Comment: Ensure Games legacy will last past summer

Have your say

Talk is already turning to the legacy of the 2014 Commonwealth Games.

As some of the world’s finest athletes prepare to descend on the track in Glasgow and make a splash in Edinburgh, there will be much made of how Scotland can grasp a golden opportunity.

The statistics don’t make pretty reading, as recent studies show children here are among the least active – and most inclined to spend their time playing video games – in the world.

As with London 2012, the Games will undoubtedly inspire and capture the imagination.

The trick will be how to ensure this lasts past the summer holidays, as the nights draw in and the temptation to switch on the TV and pick up the games controller becomes too strong.

Number one on the priority list has to be addressing access to top-quality facilities, especially in less affluent areas of the Capital.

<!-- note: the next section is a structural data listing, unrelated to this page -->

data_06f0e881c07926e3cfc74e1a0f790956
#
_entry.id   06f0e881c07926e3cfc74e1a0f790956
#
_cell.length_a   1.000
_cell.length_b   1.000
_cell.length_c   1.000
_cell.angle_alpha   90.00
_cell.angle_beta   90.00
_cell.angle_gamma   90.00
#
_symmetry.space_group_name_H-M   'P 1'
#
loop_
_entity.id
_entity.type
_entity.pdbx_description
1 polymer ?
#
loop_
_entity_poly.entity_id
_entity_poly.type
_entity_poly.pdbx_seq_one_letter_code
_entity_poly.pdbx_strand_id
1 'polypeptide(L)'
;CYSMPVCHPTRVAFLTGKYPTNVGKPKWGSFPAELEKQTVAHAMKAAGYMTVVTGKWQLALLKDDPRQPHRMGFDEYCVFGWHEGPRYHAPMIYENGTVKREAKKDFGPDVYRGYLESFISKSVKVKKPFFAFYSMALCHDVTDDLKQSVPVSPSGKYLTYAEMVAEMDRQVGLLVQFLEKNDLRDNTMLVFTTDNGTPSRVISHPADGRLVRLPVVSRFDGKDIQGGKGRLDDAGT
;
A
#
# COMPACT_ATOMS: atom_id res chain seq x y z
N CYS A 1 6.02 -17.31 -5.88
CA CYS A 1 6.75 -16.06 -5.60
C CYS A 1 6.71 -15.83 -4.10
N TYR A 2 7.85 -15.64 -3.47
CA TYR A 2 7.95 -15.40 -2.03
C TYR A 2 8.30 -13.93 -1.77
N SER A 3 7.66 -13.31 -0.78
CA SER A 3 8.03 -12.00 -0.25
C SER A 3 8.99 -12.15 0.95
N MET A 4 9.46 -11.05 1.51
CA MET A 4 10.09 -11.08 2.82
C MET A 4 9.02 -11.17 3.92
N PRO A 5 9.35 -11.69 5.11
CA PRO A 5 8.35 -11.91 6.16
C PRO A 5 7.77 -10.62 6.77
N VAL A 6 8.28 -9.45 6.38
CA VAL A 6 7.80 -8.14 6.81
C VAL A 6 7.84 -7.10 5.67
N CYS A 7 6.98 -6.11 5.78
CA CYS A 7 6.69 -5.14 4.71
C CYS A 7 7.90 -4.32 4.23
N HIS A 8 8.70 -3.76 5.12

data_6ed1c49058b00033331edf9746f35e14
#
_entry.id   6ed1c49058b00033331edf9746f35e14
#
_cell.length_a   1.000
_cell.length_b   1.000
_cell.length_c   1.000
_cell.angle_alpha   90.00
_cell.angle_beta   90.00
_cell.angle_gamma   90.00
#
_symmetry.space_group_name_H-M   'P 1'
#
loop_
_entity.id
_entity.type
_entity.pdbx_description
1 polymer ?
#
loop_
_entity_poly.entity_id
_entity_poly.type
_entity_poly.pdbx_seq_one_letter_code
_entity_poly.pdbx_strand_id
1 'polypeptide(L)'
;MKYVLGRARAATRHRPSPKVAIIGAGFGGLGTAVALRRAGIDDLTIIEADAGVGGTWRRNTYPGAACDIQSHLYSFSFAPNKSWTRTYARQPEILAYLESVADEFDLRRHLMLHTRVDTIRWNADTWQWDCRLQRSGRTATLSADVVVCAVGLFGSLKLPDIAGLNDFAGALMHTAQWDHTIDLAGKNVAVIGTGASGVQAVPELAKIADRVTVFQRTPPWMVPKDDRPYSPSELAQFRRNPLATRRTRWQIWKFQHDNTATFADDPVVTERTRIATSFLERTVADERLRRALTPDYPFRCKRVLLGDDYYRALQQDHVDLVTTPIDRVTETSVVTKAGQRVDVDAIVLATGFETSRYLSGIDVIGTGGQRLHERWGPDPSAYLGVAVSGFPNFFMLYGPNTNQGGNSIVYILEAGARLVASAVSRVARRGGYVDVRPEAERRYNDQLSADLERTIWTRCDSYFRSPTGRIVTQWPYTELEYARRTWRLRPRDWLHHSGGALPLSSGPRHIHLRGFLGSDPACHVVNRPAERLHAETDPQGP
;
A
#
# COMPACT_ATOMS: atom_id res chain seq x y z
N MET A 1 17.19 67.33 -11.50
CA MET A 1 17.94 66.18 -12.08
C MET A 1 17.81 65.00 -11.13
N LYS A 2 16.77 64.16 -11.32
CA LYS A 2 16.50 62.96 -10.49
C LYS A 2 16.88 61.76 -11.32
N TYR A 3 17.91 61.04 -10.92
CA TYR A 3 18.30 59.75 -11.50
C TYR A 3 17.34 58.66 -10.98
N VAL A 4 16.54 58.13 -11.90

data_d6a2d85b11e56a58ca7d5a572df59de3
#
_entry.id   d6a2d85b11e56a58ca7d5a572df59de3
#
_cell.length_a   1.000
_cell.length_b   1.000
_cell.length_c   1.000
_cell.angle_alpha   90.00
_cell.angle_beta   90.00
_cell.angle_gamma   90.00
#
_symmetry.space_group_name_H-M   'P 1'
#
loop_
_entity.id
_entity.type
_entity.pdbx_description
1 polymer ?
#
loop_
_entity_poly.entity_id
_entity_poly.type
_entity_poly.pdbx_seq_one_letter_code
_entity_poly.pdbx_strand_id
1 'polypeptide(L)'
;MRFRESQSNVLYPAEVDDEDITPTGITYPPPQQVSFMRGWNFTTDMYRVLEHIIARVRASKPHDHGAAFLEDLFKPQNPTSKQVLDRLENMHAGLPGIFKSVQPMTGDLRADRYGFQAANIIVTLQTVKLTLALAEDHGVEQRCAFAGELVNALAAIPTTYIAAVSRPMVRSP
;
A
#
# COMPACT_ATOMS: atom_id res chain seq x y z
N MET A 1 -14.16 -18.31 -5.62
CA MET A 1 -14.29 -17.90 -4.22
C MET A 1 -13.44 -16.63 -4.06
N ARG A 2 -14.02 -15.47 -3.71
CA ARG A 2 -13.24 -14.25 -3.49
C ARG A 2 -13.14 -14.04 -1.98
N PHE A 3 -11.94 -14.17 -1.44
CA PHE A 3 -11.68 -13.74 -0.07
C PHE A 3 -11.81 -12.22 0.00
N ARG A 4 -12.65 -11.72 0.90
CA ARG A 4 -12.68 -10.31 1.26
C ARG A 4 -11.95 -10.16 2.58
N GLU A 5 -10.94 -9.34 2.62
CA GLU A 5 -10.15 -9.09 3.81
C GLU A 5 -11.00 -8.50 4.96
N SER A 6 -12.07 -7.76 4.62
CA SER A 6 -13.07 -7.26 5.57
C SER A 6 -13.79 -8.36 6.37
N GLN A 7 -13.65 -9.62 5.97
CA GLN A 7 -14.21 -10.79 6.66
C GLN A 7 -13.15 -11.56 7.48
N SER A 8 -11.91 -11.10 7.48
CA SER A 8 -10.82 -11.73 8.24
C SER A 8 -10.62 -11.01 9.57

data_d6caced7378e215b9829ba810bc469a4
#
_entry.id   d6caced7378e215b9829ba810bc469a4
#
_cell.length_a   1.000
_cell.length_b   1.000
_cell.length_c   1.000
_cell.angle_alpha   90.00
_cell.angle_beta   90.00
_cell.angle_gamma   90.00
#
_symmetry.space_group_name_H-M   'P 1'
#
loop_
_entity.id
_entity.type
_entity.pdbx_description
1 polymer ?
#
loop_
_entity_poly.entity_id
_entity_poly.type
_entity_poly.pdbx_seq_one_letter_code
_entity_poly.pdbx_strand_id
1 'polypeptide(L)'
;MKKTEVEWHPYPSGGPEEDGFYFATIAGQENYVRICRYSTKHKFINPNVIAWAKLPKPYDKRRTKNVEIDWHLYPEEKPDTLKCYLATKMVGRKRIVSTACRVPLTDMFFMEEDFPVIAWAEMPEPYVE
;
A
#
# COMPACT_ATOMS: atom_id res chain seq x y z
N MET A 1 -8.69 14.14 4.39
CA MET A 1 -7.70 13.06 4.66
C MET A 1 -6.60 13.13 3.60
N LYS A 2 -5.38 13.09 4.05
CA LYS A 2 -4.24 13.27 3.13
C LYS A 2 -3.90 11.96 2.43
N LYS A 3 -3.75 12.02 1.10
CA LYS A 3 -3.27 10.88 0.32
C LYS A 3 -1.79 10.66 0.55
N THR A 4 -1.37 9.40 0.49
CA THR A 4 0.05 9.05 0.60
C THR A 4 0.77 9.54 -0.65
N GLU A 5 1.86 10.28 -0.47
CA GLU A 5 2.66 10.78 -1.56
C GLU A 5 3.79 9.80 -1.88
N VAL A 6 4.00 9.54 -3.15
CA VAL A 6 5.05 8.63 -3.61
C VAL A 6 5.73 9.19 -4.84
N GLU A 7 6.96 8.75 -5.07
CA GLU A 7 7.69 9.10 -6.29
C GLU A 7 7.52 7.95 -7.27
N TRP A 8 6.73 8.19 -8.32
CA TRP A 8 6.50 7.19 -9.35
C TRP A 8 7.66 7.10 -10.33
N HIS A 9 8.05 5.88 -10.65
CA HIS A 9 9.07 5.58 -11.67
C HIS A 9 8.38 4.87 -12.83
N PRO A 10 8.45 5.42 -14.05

The saga of the crumbling Meadowbank Stadium and long-running plans for its redevelopment is continuing and shows no sign of being resolved in the near future.

Indeed, you would not bet against more than one Commonwealth Games coming and going before a real decision is made on this particular legacy of the past.

But that’s not to say there is not more which can be done elsewhere in the city, especially improving public access to many under-used facilities in schools.

Today’s news of a new consultation is welcome – though its eye-watering price tag certainly is not.

Some will no doubt question why it costs £92,000 for the council to find out what it should already know – where are the facilities which need to be improved and how can more people get to use them?

If it does indeed lead to an uptake in sport across the city then the council will be able to argue it was money well spent. If not, then it will be a golden opportunity missed.